In his book The Four Loves C. S. Lewis calls agapē a special kind of 'Gift-love'. Such love flows like clear cool water from the spring which is God's own love-giving self, the primal love, which is God. God is agapē, 'Gift-love', for, he explains, '[I]n God there is no hunger that needs to be filled, only plenteousness that desires to give'.
All of us are able naturally to experience and enact Gift-love. But it always has at least a smattering of self-interest in it. Our natural expressions of Gift-love 'never quite seek simply the good of the loved object for the object's own sake'.
Lewis describes an experience of this natural Gift-love which we all know well:
...natural Gift-love is always directed to
objects which the lover finds in some way
intrinsically lovable--objects to which Affection
or Eros or a shared point of view attracts him...
Through the life, death and resurrection of Christ, and through Christ's sending of the Spirit, though, the Father shares his pure Gift-love with humankind. And this divine Gift-love given to us by the Holy Spirit--Love himself working within us--is wholly disinterested; it 'desires what is simply best for the beloved'.
What's most important about this agapē, or Gift-love, is this: it enables a person to love what is not naturally or comfortably lovable. God's love for us is like that, of course; God loves us despite all that's unlovable about us! We see that sort of love in Jesus, don't we? We have to suppose, for instance, that he loved Judas, even as he betrayed him with that kiss.
Through the life of grace we're gifted with such a love too, and can use and grow it, if we choose: loving those we don't actually like, or for whatever reason find hard to be and share with. Lewis' sample of such folks includes the diseased, criminals, enemies, morons, the sulky, the superior, the sneering. Each of us has got a 'little list'. It's easy to see, I think, why that sort of love is necessary for the Church to exist as a universal fellowship, and, indeed, for individual congregations in the Church to exist as places where all are welcome.
From the early centuries the exchange of the holy kiss took place before the Eucharist itself began.
The exchange of the holy kiss before we offer the bread and wine of the Eucharist is an apt reminder that God, through Christ, accepts joyfully that which is, in fact, unworthy of God; accepts it in the spirit of his Gift-love, that as, as an expression of his agapē toward us who are in Christ.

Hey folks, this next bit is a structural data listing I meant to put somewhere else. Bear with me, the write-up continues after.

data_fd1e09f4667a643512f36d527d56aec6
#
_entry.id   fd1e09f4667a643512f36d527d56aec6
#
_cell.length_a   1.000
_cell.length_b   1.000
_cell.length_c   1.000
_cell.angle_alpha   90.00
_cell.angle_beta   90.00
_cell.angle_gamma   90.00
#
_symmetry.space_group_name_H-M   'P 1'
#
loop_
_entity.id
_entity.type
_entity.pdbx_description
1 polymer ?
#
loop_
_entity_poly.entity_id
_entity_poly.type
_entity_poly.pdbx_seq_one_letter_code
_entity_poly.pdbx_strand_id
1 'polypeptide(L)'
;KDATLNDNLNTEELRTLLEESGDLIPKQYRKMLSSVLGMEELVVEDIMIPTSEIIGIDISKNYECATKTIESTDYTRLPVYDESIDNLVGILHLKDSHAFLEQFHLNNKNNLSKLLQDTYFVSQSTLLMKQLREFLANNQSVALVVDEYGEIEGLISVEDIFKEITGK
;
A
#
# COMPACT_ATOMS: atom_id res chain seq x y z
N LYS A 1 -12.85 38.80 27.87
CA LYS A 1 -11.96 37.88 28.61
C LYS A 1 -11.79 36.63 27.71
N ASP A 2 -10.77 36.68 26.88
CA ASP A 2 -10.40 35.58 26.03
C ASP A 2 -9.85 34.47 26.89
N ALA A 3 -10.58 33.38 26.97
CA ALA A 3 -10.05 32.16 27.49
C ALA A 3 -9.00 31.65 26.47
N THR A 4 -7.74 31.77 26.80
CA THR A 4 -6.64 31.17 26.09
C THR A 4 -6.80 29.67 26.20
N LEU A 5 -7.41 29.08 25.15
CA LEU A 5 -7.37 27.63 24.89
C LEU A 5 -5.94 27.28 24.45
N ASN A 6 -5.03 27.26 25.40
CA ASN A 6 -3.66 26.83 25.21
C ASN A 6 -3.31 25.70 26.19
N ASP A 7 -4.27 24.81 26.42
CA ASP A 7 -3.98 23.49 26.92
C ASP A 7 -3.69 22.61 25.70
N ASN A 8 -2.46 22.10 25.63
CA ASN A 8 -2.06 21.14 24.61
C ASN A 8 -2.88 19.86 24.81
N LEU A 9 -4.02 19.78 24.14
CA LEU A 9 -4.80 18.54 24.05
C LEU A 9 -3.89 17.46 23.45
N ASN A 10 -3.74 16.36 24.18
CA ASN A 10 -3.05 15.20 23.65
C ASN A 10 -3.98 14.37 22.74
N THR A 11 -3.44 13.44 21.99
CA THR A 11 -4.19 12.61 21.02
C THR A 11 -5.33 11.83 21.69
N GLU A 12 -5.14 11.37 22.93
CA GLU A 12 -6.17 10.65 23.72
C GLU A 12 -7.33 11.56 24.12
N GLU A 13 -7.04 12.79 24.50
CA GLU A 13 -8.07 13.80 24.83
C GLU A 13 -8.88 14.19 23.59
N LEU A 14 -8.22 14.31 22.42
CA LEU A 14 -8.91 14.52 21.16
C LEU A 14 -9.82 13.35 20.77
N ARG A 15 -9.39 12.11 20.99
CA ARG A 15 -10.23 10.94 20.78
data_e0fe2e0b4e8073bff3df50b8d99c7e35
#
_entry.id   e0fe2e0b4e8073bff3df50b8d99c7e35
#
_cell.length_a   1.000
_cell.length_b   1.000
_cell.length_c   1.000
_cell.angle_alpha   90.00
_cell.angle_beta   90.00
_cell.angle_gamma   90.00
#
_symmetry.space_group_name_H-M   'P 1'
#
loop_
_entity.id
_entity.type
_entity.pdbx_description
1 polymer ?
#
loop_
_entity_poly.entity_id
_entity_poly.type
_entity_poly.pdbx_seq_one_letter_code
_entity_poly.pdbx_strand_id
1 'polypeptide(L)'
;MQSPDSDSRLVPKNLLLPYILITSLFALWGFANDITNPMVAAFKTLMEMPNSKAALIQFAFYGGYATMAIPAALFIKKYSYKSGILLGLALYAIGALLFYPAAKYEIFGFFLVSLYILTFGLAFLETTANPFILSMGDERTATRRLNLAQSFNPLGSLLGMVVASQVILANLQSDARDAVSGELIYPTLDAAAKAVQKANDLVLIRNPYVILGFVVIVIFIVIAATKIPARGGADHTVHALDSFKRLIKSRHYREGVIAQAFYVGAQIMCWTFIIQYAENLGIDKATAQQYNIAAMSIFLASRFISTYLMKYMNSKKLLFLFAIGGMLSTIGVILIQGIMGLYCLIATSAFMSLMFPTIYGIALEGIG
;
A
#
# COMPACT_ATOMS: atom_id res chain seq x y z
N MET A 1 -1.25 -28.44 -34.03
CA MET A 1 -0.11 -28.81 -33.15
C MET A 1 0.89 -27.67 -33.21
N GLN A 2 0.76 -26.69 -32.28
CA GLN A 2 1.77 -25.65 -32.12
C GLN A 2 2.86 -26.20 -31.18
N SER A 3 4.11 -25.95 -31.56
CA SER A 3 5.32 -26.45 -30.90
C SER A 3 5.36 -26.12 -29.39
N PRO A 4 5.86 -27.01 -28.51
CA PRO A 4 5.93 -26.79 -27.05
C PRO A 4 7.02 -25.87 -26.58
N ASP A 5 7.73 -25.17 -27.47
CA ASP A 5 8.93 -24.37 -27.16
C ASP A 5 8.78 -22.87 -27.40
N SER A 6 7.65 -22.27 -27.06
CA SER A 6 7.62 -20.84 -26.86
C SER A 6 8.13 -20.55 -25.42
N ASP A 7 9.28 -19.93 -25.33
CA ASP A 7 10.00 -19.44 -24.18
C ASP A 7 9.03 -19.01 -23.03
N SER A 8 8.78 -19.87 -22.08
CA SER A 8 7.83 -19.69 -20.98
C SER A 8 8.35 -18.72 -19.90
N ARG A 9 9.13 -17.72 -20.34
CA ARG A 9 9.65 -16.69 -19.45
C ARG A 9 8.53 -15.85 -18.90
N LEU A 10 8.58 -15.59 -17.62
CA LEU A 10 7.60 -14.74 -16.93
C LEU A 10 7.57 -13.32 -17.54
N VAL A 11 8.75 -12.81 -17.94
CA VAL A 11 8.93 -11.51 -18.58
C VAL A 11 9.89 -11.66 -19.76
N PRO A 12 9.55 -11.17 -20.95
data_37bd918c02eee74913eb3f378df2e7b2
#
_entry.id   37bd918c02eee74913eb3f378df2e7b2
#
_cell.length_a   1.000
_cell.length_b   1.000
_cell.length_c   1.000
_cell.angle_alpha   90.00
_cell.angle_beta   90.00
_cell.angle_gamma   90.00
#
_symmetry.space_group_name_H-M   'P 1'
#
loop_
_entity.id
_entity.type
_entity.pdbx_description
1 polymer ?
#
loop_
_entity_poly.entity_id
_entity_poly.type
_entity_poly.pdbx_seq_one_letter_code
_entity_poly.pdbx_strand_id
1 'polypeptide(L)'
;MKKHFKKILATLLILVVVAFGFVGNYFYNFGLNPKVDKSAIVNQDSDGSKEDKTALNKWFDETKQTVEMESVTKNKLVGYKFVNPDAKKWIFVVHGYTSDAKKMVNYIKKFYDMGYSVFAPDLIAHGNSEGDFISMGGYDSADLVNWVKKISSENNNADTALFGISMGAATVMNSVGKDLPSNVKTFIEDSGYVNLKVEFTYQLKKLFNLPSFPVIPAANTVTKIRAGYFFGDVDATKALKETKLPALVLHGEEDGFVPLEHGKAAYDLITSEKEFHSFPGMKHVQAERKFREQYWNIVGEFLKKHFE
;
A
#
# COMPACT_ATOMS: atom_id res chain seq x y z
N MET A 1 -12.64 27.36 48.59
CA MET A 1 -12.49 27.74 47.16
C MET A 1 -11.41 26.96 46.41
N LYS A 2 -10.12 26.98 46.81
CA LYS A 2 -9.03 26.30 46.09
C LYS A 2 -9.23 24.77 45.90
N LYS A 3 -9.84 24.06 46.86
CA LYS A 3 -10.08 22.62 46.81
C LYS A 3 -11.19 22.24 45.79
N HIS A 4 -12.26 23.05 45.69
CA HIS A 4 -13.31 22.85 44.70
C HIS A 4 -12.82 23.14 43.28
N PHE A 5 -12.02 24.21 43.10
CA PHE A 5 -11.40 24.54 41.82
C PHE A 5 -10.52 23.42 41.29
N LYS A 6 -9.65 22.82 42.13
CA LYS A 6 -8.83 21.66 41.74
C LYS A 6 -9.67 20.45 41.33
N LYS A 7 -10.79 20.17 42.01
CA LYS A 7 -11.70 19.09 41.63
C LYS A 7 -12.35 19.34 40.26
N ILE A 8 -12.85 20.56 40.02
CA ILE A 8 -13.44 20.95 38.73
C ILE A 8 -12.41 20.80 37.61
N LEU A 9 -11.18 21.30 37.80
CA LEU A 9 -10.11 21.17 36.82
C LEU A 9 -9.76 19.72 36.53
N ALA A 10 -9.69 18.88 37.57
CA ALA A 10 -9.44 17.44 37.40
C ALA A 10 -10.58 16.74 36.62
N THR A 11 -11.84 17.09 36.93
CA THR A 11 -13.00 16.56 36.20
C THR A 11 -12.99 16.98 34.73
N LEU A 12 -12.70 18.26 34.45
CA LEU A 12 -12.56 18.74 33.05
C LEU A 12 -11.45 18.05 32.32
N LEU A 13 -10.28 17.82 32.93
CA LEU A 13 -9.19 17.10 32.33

Usually, I fear, little of this theological weight or spiritual sensitivity informs what a recent Church Times article entitled 'the holy handshake'. Having reduced the beautiful and gentle action of the holy kiss to a handshake, it then lends itself to whatever a person wants to make of the occasion: a ritual greeting, 'pastiming' (when you exchange some news), a moment to get something done (fish out a coin for the collection, for instance), or calculating (how many people can I give a barely meaningful gesture to?). What we call 'the Peace' is so easily overtaken as a statement about ourselves rather than as a declaration of the basis of our relationship to God in Christ through his Spirit.
Our bodies can as easily misrepresent our Christian identity as they can present it.
In the course of our lives different kinds of love germinate, grow and blossom. These loves, mostly loves of desire, can make us, and they can break us. It's our Christian belief, though, that all our loves need the healing and transforming touch of God's very own agapē. For agapē alone purifies our other loves of their selfishness, and binds all loves together in the giving love of Jesus Christ.
It may well be the case, an early Christian saint warns us, that such a love, so broad and high, can't be expressed in words. Maybe that's why Christians have always resorted to body language instead.
The 'holy kiss' proclaims that 'God is love' (1 John 4.13), God is agapē. As his own people, therefore, we greet one another with a holy kiss.
Preached by the Revd Dr Charles Miller, Team Rector
St Helen's Church, Abingdon-on-Thames
Passion Sunday, April 2nd 2017
 William Kane, The Art of Kissing, revised ed. (New York: St Martin's Press, 1995), passim.
 On Luke 22,47-8; in the ACCS series, New Testament, III, Luke ( Downers Grove, USA: Inter-Varsity Press, 2003) , p. 345.
 Marion Hatchet, Commentary on the American Book of Common Prayer (New York: Seabury Press, 1981), p. 345.
 Justin Martyr's First Apology, ch. 65; in Willy Rordorf et al., The Eucharist of the Early Christians (New York: Pueblo Publishing, 1978), p. 71.
 p. 126; emphasis mine.
 p. 128.
 In the fifth century the Roman rite transferred the Kiss of Peace to a point just before Communion (Hatchett, ibid., p. 345).
 Matthew Caminer's article in the Church Times (9 December 2016): 20-21.
 '...[T]here grows up a Church which knows of a love that does not desire but gives'; so Stauffer in his article in the TDNT, vol. I, p. 55 (s.v. αγαπάω).
 St Clement of Rome, First Letter to the Corinthians, ch. 49.